In the Western intellectual tradition usury law has historically been the foremost bulwark shielding consumers from harsh credit practices. In the past, the United States commitment to usury law has been deep and consistent. However, the recent rapid growth of the “payday” loan industry belies this longstanding American tradition. In order to understand the evolution of American usury law, this Article presents a systematic empirical analysis of all fifty state usury laws in two time periods: 1965 and the present. The highest permissible price of a typical payday loan authorized under each state’s usury law was calculated. These prices were then translated into annual percentage rate format following the federal Truth-in-Lending Act price disclosure regulations. Moreover, this Article compares how each state legislature describes its most expensive permissible payday loan, with how that loan is characterized under federal price disclosure law. This Article does so by suggesting a new theoretical concept labeled “salience distortion.” This analysis produces three findings: (1) usury law has become more lax; (2) usury law has become more polarized; and (3) usury law has become more misleading. These findings suggest that the numeric language in current state usury statutes is not chosen because it helpfully describes some expectations of commercial behavior. Rather, legislatures have chosen the language of most current credit price caps because it sounds in an ancient moral tradition—a mythology of sorts—that roughly delineates popular perception of moral and immoral interest rates. Exploiting this normative tradition as well as common behavioral economic heuristics, many state legislatures use small, innocuous numbers in usury law because they are attempting to minimize the public and media outcry over their decision to legalize triple-digit-interest-rate consumer loans. In addition, going beyond consumer protection law, the concept of salience distortion offers a promising new theoretical tool in behavioral economic analysis of legislation.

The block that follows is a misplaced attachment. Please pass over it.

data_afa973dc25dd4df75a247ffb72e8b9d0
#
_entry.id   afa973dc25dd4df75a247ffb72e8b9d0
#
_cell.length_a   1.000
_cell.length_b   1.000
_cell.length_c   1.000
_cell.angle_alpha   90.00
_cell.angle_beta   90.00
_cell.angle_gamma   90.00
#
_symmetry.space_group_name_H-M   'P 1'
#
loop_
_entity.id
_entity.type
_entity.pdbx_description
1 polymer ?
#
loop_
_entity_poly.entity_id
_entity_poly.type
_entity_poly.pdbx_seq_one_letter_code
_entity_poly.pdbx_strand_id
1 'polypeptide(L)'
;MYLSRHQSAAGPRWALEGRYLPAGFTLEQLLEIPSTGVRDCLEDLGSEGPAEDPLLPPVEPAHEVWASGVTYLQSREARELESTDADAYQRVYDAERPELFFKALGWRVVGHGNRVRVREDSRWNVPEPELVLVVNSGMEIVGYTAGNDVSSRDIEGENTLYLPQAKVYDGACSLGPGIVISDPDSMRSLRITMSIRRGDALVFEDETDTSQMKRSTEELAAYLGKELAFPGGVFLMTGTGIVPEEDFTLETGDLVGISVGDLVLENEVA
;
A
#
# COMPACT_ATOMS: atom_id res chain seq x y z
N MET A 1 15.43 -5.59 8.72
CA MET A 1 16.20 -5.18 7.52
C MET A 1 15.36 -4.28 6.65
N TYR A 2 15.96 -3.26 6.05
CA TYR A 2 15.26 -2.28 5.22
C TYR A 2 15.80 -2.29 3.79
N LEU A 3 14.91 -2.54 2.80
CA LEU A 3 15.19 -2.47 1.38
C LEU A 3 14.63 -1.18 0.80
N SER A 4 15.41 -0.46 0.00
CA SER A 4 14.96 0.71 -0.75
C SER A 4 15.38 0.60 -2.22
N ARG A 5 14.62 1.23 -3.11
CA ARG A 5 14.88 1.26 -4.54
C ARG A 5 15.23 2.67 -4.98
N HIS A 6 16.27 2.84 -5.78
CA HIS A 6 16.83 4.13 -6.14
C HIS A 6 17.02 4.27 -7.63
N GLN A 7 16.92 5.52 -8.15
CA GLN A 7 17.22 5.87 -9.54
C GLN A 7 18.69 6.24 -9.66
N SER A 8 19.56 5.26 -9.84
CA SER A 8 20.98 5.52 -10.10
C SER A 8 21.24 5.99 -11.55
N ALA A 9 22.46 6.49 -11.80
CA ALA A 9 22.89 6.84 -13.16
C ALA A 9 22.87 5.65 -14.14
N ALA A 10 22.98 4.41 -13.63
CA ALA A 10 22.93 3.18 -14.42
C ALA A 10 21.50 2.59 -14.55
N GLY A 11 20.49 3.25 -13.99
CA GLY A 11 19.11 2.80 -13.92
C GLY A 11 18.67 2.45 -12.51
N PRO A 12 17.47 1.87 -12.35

Volume 92 - No. 4
- Note: Copyrighted Laws: Enabling and Preserving Access to Incorporated Private Standards
- Note: Embracing Ambiguity and Adopting Propriety: Using Comparative Law To Explore Avenues for Protecting the LGBT Population Under Article 7 of the Rome Statute of the International Criminal Court
- Note: Getting Back to Basics: Recognizing and Understanding the Swing Voter on the Supreme Court of the United States
- The Value of the Standard
- The Substantially Impaired Sex: Uncovering the Gendered Nature of Disability Discrimination
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